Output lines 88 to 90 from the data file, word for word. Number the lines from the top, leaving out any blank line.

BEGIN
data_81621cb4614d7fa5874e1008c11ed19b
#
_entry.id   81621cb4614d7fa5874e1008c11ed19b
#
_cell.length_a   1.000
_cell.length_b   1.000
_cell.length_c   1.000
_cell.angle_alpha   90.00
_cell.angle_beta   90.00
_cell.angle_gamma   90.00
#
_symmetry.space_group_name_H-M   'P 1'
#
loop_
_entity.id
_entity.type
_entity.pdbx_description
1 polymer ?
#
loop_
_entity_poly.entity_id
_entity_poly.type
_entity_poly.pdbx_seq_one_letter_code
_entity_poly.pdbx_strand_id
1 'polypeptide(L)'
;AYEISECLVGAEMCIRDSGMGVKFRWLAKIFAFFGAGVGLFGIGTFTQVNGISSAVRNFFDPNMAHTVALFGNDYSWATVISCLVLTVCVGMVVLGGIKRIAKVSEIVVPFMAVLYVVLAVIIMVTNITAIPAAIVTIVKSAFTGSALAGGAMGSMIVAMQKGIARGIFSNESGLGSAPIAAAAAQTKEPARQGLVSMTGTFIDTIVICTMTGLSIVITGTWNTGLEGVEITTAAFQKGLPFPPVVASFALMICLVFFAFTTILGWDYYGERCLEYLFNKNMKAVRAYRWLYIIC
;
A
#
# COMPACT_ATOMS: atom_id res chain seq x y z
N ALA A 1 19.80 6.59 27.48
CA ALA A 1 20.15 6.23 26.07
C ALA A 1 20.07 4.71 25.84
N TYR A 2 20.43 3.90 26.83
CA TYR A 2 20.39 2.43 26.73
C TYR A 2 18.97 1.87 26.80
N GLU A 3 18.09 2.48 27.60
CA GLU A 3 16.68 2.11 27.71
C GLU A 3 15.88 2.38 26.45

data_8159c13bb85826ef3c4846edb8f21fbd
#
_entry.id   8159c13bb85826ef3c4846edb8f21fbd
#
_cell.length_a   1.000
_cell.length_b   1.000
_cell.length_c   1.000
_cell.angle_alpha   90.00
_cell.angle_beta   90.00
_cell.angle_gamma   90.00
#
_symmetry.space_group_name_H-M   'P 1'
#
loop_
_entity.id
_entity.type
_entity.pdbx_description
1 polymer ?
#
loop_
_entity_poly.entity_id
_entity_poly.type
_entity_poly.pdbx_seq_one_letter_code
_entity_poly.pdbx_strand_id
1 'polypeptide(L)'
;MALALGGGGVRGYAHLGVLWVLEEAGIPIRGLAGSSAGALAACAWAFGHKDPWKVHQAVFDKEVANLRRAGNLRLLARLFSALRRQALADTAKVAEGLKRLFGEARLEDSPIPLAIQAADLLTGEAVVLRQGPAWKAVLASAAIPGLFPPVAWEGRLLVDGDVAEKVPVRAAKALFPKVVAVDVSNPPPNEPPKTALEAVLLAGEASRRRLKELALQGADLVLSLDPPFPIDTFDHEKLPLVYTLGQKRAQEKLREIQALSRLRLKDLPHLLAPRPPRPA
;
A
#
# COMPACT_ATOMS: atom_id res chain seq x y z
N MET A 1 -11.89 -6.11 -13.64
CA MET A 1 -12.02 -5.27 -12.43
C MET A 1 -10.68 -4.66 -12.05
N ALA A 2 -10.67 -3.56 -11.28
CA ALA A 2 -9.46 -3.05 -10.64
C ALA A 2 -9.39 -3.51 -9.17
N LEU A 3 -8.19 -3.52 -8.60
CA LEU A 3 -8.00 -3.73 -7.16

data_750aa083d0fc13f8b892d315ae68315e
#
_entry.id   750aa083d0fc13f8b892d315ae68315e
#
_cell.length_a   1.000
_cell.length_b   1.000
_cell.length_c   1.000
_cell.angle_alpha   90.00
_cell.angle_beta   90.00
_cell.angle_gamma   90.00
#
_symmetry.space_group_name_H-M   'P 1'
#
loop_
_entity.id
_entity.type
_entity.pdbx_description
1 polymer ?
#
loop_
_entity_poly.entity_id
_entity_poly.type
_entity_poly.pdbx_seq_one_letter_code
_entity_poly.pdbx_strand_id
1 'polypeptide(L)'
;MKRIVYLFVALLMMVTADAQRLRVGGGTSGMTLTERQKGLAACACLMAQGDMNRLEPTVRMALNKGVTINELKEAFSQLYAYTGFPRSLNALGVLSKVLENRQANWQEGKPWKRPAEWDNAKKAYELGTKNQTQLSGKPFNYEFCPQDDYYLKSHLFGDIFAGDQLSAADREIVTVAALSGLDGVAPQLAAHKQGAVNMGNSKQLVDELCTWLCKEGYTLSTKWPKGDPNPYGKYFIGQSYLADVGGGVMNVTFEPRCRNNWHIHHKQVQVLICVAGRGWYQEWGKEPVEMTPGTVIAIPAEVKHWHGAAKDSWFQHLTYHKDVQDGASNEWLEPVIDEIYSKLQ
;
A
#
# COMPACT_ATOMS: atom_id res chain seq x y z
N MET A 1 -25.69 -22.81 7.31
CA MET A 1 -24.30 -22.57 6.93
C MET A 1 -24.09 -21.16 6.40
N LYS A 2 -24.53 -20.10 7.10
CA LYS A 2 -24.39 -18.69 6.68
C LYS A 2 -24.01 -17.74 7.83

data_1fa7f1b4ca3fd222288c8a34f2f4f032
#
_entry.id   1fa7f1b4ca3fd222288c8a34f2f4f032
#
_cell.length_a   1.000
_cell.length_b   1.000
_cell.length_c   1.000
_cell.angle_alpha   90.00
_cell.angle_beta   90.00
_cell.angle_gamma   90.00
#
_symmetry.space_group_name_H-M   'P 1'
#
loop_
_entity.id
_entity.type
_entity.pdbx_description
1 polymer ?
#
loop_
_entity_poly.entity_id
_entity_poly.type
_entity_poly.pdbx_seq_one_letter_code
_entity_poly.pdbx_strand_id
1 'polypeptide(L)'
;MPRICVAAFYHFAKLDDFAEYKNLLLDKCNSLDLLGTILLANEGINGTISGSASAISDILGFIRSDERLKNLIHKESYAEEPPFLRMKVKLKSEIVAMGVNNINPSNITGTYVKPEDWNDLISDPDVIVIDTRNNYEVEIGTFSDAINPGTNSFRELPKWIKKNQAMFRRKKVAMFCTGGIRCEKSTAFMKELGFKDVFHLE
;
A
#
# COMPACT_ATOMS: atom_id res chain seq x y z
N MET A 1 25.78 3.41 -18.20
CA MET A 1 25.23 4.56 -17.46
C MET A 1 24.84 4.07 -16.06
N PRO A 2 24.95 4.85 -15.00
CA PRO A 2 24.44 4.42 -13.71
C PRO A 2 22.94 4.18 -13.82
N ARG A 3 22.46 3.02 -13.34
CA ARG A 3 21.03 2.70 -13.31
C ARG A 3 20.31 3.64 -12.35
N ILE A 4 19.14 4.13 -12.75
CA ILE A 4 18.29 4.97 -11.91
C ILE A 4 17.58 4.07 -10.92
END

#
_symmetry.space_group_name_H-M   'P 1'
#